It has some overlays, but they are quite minimal, which I like. I also enjoy the pattern on the midsole, and the Under Armour logo pops out too.
From a fashion point of view, I think these trainers are probably quite trendy although I'm not really the best judge of what is trendy. And certainly, in the colour that they are, I would not be wearing them day-to-day.
Obviously, these trainers are not the lightest, but they do bring a little something special with the technology, but I will talk more about that later on.
As I mentioned above, the upper is synthetic. It does not have a lot of give, unfortunately, and although I quite like the style, I would much rather have something softer and more flexible.
I think it's unfortunate when the upper on the HOVR Phantom was so good, and I thought this shoe was going to be so much better.
The fabric breathes reasonably well, but again it's just not as good as a knit fabric upper.
I suppose I can't mark the shoe down for keeping stuff out though. Maybe that's what UA we're going for with the Machina, but it feels like a bit of a long shot.
Anyone that has read any of my other reviews will know that the one thing I really pick up on with a pair of running trainers is laces. I think that laces are one of the more critical parts of a running shoe, and so many companies treat it as an afterthought, which I don't think is the right way to do things.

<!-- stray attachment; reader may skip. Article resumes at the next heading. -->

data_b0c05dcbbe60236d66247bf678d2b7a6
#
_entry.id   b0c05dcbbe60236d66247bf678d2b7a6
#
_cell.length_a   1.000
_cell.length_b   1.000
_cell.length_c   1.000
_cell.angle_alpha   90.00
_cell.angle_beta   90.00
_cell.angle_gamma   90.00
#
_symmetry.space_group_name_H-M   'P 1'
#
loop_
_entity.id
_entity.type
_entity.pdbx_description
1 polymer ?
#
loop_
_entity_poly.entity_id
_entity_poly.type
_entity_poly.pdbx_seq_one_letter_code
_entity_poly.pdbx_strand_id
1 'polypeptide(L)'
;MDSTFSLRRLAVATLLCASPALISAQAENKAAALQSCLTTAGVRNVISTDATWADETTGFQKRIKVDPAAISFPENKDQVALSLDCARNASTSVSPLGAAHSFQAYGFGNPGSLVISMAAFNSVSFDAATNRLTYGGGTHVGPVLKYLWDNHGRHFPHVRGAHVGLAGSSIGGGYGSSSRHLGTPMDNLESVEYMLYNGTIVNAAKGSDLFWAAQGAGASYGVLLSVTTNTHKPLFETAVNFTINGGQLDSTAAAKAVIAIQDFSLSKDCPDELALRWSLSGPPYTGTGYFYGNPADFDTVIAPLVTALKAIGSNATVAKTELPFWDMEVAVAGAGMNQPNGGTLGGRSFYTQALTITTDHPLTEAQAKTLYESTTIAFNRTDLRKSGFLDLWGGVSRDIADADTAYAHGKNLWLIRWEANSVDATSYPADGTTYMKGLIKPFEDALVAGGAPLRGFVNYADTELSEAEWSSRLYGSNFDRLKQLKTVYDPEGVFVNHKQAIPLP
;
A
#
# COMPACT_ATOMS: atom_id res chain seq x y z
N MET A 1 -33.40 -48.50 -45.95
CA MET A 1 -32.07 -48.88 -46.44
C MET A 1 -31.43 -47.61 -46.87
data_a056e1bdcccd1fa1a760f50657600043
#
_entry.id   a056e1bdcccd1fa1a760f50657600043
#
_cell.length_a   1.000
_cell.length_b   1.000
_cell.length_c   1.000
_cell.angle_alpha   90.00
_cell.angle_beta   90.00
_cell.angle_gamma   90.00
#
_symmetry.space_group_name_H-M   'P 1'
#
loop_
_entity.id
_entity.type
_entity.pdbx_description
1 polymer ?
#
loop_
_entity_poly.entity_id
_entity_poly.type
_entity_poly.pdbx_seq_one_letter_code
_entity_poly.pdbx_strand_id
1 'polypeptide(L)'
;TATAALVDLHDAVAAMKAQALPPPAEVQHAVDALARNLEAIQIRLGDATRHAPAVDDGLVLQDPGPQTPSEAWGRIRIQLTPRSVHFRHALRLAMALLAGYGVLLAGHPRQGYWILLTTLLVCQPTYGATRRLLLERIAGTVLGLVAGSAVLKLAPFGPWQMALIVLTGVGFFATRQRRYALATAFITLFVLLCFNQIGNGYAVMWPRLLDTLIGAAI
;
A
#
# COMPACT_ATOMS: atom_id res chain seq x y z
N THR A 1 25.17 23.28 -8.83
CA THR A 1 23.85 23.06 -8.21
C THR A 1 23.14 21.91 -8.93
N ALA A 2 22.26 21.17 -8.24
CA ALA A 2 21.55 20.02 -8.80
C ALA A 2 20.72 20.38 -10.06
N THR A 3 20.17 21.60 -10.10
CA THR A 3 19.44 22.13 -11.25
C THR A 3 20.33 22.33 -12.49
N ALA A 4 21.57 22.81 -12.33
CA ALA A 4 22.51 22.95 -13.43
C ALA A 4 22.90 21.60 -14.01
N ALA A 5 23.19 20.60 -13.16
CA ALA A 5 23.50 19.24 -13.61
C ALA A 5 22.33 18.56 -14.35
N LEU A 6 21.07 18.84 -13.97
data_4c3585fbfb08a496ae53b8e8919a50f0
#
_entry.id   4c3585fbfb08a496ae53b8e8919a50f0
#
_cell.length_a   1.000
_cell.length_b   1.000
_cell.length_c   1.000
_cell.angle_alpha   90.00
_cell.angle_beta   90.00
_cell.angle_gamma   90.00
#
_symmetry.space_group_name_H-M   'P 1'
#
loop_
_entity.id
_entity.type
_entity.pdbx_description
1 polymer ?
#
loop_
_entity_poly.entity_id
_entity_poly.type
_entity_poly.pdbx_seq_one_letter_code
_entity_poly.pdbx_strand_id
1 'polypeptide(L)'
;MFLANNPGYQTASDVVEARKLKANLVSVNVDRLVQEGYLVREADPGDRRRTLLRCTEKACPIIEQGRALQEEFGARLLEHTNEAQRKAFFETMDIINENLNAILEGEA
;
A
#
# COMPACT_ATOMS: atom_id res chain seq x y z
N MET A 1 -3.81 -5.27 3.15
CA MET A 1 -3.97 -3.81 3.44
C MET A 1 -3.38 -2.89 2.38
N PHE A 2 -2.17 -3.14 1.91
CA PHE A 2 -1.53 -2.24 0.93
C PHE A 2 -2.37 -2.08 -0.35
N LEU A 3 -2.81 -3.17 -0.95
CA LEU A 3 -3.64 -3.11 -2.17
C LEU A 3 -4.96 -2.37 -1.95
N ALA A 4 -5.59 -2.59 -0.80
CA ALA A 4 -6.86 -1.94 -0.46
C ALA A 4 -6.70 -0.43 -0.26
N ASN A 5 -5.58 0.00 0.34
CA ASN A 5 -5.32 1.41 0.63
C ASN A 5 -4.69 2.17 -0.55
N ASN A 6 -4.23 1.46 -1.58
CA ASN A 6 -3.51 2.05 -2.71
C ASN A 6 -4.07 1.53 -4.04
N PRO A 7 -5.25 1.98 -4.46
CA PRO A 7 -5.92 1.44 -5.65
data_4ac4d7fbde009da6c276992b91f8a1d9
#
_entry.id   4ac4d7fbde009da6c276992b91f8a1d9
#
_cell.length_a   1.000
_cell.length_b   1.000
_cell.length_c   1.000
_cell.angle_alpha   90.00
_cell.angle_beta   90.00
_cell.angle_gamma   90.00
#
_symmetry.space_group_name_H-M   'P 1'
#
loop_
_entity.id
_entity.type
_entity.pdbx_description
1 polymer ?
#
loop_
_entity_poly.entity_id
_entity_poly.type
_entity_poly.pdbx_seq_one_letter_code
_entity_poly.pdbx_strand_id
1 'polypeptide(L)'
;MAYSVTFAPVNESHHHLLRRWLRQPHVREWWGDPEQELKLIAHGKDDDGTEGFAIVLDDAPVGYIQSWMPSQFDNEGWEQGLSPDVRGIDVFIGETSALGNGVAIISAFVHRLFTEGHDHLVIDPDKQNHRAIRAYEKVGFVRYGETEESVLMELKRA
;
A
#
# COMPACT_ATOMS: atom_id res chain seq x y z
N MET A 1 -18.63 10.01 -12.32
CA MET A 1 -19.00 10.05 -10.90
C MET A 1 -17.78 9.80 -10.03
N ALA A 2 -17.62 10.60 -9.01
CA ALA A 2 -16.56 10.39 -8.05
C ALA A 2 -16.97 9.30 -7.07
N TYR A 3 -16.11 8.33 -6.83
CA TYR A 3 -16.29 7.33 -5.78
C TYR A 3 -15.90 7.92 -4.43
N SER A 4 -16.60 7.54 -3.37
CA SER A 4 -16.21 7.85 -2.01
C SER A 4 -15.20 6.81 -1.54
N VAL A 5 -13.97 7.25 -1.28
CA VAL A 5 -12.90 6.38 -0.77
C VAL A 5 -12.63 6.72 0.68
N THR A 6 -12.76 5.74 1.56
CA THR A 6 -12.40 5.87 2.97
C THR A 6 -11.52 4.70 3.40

Under Armour seem to have found a reasonable lace for the Machina. It isn't too skinny, and it isn't too slippy. So, you can get them nice and tight without causing any pain, and they don't come undone. Great!
I can't be sure if they put as much thought into the laces as I'm assuming they might have, but I cannot complain about the ones that it comes with.
Once again, I have to compare these to the Phantom. And, once again, the Phantom is the better shoe because it does things a bit differently and has the heel counter on the outside. Thus, the heel itself feels very soft and very comfortable.
Unfortunately, the heel counter in these shoes is on the inside of the heel, and although they are quite comfortable to wear, they are just nowhere near as good as the Phantom are in this area.
The collar is very padded, and although I am not really a fan of padded collars, it is comfortable, and it does secure my foot nicely. I do think that this shoe could get away with a more minimal collar, but then I pretty much say that about every shoe I test.
What's to say really, it's soft not overly padded, and with the extra internal webs, it keeps crap out, so it pretty much does what it's supposed to do, and I like it.